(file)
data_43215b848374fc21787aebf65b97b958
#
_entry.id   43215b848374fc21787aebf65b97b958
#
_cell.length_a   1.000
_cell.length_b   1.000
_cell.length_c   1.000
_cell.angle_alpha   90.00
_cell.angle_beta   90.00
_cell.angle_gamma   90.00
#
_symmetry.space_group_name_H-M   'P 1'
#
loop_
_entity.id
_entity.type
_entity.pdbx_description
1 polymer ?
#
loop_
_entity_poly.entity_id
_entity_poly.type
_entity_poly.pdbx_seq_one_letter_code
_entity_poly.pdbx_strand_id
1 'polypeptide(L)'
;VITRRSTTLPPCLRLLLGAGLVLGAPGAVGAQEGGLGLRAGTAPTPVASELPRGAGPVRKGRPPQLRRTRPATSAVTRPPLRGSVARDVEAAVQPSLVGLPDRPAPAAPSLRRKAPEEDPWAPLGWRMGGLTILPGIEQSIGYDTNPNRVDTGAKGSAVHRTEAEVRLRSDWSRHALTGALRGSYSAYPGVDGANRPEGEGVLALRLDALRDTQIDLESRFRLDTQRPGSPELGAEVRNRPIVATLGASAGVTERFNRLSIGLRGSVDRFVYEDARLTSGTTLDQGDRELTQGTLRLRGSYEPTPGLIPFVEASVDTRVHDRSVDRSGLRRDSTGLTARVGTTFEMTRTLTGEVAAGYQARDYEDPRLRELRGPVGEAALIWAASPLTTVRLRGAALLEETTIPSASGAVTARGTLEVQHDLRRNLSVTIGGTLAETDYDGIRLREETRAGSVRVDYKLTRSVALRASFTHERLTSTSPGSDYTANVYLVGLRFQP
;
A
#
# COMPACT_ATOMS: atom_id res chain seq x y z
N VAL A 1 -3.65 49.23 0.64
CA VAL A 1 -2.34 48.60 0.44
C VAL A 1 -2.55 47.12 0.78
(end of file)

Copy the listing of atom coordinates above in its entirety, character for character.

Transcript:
data_43215b848374fc21787aebf65b97b958
#
_entry.id   43215b848374fc21787aebf65b97b958
#
_cell.length_a   1.000
_cell.length_b   1.000
_cell.length_c   1.000
_cell.angle_alpha   90.00
_cell.angle_beta   90.00
_cell.angle_gamma   90.00
#
_symmetry.space_group_name_H-M   'P 1'
#
loop_
_entity.id
_entity.type
_entity.pdbx_description
1 polymer ?
#
loop_
_entity_poly.entity_id
_entity_poly.type
_entity_poly.pdbx_seq_one_letter_code
_entity_poly.pdbx_strand_id
1 'polypeptide(L)'
;VITRRSTTLPPCLRLLLGAGLVLGAPGAVGAQEGGLGLRAGTAPTPVASELPRGAGPVRKGRPPQLRRTRPATSAVTRPPLRGSVARDVEAAVQPSLVGLPDRPAPAAPSLRRKAPEEDPWAPLGWRMGGLTILPGIEQSIGYDTNPNRVDTGAKGSAVHRTEAEVRLRSDWSRHALTGALRGSYSAYPGVDGANRPEGEGVLALRLDALRDTQIDLESRFRLDTQRPGSPELGAEVRNRPIVATLGASAGVTERFNRLSIGLRGSVDRFVYEDARLTSGTTLDQGDRELTQGTLRLRGSYEPTPGLIPFVEASVDTRVHDRSVDRSGLRRDSTGLTARVGTTFEMTRTLTGEVAAGYQARDYEDPRLRELRGPVGEAALIWAASPLTTVRLRGAALLEETTIPSASGAVTARGTLEVQHDLRRNLSVTIGGTLAETDYDGIRLREETRAGSVRVDYKLTRSVALRASFTHERLTSTSPGSDYTANVYLVGLRFQP
;
A
#
# COMPACT_ATOMS: atom_id res chain seq x y z
N VAL A 1 -3.65 49.23 0.64
CA VAL A 1 -2.34 48.60 0.44
C VAL A 1 -2.55 47.12 0.78